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Nepal: Update

Prayers for Nepal

Prayers for Nepal

I’ve had many of my readers inquire about the monks after the earthquake, so I thought it might be a good idea to post a brief update. Imagine…when I first awoke to the news the day after I returned from Nepal, only 800 people were reported dead. I knew that number would rise exponentially as the days progressed, but I couldn’t foresee the full extent of the tragedy—nor do I think we know what the full extent is just yet. Right now, the fatalities have officially reached over 7000 and by some reports, is expected to reach 10,000. Many of Nepal’s most beloved historical monuments have been reduced to nothing more than dusty piles of rubble.

But I digress—and I know you don’t need an earthquake briefing because it’s all over the international news. So, please let me take this moment to assure you that the monks at Namo Buddha monastery are safe. The monastery complex still stands, albeit with some structural damage to some of its buildings. I’ve been told that they have been sleeping outdoors in tents for fear of more aftershocks. Even with this danger looming, the monks have been very busy in their communities distributing food. You can keep up with what they are doing on their Facebook page: https://www.facebook.com/namobuddha.lobdra

With regard to some of our other friends: volunteer directors, guide, porter, and so on—we’ve been able to confirm they are all safe, but sadly a few of them lost their homes. In at least one case, their entire village was destroyed.

I hate to use my blog to ask for donations, but Nepal’s need is very dire and their government both inefficient and ill prepared, so the only way they will rebound from this disaster is with help from the international community. If you are in a position to make a donation, please consider doing so. If you’re interested, here are links to organizations I trust, one of which is directly affiliated with Namo Buddha monastery:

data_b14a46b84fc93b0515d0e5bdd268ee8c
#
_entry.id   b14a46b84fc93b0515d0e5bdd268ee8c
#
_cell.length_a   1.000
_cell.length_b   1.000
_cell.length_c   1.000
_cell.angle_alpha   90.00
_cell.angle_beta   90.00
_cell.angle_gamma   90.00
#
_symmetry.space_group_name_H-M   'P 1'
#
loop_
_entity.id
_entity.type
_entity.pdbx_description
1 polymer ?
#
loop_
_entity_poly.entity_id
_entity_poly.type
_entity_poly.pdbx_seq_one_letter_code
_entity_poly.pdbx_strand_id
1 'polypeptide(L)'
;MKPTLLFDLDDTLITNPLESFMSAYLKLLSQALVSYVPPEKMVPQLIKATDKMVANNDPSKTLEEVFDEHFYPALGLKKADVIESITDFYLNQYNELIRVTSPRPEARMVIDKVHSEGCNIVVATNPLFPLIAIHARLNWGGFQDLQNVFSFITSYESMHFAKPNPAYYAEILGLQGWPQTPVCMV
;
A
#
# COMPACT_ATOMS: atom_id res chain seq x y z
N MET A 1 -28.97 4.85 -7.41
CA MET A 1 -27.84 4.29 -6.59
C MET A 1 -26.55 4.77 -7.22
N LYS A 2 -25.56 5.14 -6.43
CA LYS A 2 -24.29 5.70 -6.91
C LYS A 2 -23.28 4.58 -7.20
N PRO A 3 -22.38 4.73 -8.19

Mercy Corps

I’m a big fan of donating to smaller organizations that have more of a local presence in the communities they serve; however, sometimes disasters are on a scale where more is needed. Mercy Corps is one of the few large charitable organizations that I trust. They have a great financial track record that you can research yourself. More importantly, they work with local people to ensure that help really gets to where it’s needed. Right now, they have a network of people in Nepal who are providing aid. Link: https://www.mercycorps.org/

Himalayan Children’s Fund (HCF)

This fund, which is a registered 501(c)(3) charity in the U.S., was created to help raise money to support Thrangu Rinpoche’s (the founder and guru of the Namo Buddha monastery) charitable activities. HCF has very low overhead costs, so 98 percent of your donation will go to helping those in need. Since the fund is directly affiliated with Thrangu Rinpoche’s monasteries, you can also designate your donation to go specifically to Namo Buddha monastery or the SMDBS School (the school for monks where I volunteered, which is part of Namo Buddha monastery). Link: http://www.rinpoche.com/hcfindex.htm

Note: If you prefer to make a more direct donation to the monastery via Western Union (which would get to them a lot faster), let me know and I will put you in touch with someone at the monastery. You can also contact them yourself via their Facebook page (link above).

Lastly, thank you so much for all of your e-mails, messages, and texts. I am grateful that I have so many thoughtful, kind, and like-minded people in my circle. You are all wonderful.

About colleen f

Colleen is a globe trotting, sight seeing, day tripping, frequent flying traveler with a penchant for voluntourism.


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